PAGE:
Thomas Tooke

Definition of Inflation in 1913-1919, inflation by category

In Inflationary Period of 1913-1920 on April 22, 2012 at 6:16 pm

As Kemmerer wrote back in 1920:


Although the term inflation in current discussions is used in a variety of meanings, there is one idea common to most uses of the word, namely, the idea of a supply of circulating media in excess of the trade needs. In a previous article by (Kemmener), inflation was described as occurring “when, at a given price level, a country´s circulating media- money and deposit currency — increase relatively to trade needs.” The value of money, like the value of every other commodity, is the resultant of the interaction of the forces of demand and supply. An increase in the circulating media (i.e., money, and deposit currency supported by money in bank reserve) relative to trade needs to make the monetary unit depreciate, in other words, to force down the purchasing power or the market value of the dollar.


It is evident that when the price level increases, the value of the dollar declines. To double the price is to cut the dollar in half. Inflation, followed by the inevitable depreciation of money, has varied during the six years in different countries. Even in the same country different kinds of prices, as, for example, wholesale prices, retail prices, wages and prices for public services responded with different degrees of promptness and at different rates to inflationary forces. The same thing may be said of the various commodities within each of these groups.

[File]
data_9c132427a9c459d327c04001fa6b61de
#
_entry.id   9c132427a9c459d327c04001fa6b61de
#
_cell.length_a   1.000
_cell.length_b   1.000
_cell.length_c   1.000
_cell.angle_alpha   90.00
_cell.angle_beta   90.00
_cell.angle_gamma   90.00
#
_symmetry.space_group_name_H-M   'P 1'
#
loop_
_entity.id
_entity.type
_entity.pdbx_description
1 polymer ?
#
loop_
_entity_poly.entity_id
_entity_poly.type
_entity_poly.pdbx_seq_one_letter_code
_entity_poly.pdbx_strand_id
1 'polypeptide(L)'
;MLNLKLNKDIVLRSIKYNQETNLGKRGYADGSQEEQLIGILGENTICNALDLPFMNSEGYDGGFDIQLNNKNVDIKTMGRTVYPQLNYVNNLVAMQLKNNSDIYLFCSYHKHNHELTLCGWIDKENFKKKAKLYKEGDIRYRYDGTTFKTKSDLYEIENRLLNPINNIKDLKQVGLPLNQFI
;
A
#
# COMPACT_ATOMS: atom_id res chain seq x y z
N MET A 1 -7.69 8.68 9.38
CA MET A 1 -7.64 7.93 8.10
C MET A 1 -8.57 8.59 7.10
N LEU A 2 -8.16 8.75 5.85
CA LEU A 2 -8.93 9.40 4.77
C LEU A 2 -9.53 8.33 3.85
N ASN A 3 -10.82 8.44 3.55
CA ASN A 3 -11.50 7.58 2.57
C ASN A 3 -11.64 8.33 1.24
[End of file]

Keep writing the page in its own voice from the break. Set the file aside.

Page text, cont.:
He writes further:


Increase in wages has not followed closely enough the increase in price level, and the labor problem has thus continued to be a very troublesome one.


On utilities:


Fixed or slowly rising rates for railroads and other public utilities under government control have not kept pace with the enormous rise in the costs of materials and services. There result has been retarded development of out transportation and transmission systems.



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